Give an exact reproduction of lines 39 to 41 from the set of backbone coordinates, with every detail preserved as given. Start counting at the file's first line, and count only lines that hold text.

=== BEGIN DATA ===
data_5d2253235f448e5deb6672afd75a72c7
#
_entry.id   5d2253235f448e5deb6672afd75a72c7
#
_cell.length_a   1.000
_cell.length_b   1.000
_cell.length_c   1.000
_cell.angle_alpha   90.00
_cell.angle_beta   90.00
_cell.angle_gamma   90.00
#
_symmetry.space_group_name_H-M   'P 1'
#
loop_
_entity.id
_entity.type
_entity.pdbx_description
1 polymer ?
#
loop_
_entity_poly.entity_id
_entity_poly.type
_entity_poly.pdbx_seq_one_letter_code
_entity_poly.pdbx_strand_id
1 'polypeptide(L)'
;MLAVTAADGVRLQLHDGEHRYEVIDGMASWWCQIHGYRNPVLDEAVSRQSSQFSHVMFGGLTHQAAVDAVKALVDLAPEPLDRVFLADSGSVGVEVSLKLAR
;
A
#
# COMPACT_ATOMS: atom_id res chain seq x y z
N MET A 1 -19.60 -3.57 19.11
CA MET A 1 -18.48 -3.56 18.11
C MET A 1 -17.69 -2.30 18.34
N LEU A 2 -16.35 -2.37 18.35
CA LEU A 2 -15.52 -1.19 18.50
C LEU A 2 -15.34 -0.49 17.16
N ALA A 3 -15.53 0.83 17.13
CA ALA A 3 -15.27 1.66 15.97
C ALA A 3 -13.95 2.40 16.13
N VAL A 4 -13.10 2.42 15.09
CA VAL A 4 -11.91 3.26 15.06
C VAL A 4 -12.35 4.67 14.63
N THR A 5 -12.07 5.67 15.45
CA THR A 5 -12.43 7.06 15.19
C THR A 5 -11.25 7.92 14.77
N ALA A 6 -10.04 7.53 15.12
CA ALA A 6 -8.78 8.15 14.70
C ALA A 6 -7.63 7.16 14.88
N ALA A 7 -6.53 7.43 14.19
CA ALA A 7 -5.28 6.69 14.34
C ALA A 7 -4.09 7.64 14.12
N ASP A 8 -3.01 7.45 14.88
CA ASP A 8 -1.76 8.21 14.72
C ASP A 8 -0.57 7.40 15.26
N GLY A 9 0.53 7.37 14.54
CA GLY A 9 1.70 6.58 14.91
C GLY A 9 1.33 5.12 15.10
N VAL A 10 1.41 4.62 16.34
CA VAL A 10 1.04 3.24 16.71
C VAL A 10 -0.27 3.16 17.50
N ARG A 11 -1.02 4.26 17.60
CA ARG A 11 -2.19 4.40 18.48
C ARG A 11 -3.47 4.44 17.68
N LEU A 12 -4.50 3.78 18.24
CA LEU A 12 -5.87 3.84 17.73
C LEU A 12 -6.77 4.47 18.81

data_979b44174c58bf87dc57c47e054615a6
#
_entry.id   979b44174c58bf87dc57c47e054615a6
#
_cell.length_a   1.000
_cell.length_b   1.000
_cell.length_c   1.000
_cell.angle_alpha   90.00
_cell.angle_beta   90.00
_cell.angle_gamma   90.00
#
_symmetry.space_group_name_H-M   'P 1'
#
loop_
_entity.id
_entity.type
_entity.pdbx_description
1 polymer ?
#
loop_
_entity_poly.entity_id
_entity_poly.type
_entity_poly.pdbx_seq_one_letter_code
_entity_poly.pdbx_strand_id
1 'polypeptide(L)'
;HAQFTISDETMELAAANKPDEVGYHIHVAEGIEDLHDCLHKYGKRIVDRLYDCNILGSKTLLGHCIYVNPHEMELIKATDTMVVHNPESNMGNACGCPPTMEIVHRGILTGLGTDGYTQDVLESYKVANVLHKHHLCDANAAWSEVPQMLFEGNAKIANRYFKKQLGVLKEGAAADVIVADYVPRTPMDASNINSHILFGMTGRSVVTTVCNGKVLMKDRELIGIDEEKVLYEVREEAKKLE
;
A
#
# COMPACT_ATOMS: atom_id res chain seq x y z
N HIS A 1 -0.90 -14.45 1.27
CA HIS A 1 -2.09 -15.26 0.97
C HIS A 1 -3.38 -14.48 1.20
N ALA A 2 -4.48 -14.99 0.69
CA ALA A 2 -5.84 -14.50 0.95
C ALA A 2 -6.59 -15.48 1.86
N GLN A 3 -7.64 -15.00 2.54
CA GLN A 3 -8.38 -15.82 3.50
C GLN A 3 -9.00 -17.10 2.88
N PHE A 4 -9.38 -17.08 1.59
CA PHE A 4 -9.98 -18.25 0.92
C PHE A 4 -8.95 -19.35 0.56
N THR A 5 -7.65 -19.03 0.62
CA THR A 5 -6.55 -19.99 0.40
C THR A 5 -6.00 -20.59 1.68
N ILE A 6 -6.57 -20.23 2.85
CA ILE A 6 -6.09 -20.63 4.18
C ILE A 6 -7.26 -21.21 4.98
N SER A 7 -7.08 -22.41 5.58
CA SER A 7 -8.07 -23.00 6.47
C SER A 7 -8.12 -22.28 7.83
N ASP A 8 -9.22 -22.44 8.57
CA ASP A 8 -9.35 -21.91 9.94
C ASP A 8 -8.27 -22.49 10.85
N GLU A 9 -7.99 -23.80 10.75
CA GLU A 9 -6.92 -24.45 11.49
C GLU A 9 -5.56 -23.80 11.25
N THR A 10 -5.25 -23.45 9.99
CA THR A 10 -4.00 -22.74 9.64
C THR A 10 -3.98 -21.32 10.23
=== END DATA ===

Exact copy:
C ALA A 3 -13.95 2.40 16.13
N VAL A 4 -13.10 2.42 15.09
CA VAL A 4 -11.91 3.26 15.06